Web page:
I remember back in ’68 there was a nightclub on South Main street called the Birth. I remember going to it one time and it was like the first psychedelic nightclub in Akron.  It was strange because the kids who were going to it were all like the Goth kids but they had no idea they were the Goth kids because there was no such term, but I remember going there one night and I was there for like four hours and all night long they would play like “Land of 1,000 Dances” and no other record.  They played that record all night long and the kids were dancing like crazy and they had a psychedelic light show and it was a really cool club.  We used to live right by the Highland Theatre in ’74, and then we lived on Vesper Street right over where you go up the hill on Howard Street. It was a house. That place is burned down now.  When we lived there we used to go to those theatres and it's really great, my brother was just telling me that they have stuff there (Highland Theatre) all the time and I think that is great that they have shows there.”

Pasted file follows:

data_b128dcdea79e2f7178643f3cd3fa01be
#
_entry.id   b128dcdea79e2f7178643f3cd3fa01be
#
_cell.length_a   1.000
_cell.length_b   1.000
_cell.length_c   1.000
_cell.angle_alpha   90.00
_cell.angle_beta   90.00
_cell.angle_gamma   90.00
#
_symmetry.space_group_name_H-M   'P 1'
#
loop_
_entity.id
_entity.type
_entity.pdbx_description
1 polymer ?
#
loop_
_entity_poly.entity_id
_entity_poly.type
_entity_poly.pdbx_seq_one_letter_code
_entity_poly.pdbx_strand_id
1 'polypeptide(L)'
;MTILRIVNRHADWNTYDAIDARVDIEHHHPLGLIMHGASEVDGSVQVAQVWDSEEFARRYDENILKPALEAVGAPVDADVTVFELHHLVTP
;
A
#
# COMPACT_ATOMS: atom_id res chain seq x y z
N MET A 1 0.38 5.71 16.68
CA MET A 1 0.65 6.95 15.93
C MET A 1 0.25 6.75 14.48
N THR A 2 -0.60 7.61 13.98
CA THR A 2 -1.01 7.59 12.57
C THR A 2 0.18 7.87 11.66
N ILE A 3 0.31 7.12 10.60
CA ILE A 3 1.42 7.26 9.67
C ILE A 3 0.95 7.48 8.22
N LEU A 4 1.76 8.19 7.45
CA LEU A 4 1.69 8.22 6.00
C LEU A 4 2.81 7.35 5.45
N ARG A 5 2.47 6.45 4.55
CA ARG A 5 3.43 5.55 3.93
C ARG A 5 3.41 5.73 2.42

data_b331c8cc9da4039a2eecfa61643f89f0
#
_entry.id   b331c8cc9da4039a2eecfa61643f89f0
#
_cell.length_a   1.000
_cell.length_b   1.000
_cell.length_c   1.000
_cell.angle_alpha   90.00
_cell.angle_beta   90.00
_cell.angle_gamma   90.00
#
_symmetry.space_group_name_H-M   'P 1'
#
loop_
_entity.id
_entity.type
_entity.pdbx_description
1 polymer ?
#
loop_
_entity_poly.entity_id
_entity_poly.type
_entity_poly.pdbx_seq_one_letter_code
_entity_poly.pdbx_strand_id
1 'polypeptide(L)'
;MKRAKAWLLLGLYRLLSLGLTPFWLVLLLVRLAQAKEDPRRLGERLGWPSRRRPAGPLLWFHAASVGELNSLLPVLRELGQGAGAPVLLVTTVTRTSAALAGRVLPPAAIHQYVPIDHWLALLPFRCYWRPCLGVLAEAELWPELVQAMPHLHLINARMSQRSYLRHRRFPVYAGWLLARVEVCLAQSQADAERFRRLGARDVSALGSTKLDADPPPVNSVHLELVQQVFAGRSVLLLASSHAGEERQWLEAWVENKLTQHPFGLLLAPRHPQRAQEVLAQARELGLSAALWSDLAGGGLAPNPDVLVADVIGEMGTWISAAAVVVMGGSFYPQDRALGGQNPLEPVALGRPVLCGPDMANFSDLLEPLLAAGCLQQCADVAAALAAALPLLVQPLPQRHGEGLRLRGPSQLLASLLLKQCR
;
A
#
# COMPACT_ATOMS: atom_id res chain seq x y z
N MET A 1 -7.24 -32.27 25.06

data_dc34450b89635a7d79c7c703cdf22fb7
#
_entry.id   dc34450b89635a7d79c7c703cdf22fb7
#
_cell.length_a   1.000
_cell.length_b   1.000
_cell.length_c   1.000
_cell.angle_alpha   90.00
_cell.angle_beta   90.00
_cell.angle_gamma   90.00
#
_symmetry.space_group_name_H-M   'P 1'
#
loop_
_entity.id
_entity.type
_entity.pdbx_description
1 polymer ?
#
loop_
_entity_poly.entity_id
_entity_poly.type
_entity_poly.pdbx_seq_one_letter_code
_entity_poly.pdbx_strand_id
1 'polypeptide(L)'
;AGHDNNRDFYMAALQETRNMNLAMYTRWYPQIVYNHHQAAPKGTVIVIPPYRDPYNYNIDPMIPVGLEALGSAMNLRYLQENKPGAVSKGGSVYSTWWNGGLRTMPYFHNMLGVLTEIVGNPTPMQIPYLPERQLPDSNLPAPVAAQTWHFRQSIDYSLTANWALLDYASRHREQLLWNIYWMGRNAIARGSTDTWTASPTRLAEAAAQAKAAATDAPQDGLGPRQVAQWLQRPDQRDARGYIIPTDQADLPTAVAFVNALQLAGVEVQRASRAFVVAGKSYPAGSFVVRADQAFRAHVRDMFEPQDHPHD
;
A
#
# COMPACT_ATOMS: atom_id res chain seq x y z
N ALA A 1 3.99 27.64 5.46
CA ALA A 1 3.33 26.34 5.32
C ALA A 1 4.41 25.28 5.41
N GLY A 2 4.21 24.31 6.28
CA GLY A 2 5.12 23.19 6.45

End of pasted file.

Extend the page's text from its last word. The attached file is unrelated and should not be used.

From the 70’s music has certainly taken on different twists into the 90’s.  As on their Big Beat from Badsville in 1998, Sheena has gone from a punk rocker (Sheena is a punk Rocker by the Ramones)  to a Goth gang, “Sheena’s in A Goth Gang” off the new LP.   Lux explained, “That particular song was from hanging around Johnny Ramone. 
photo-Mr Bill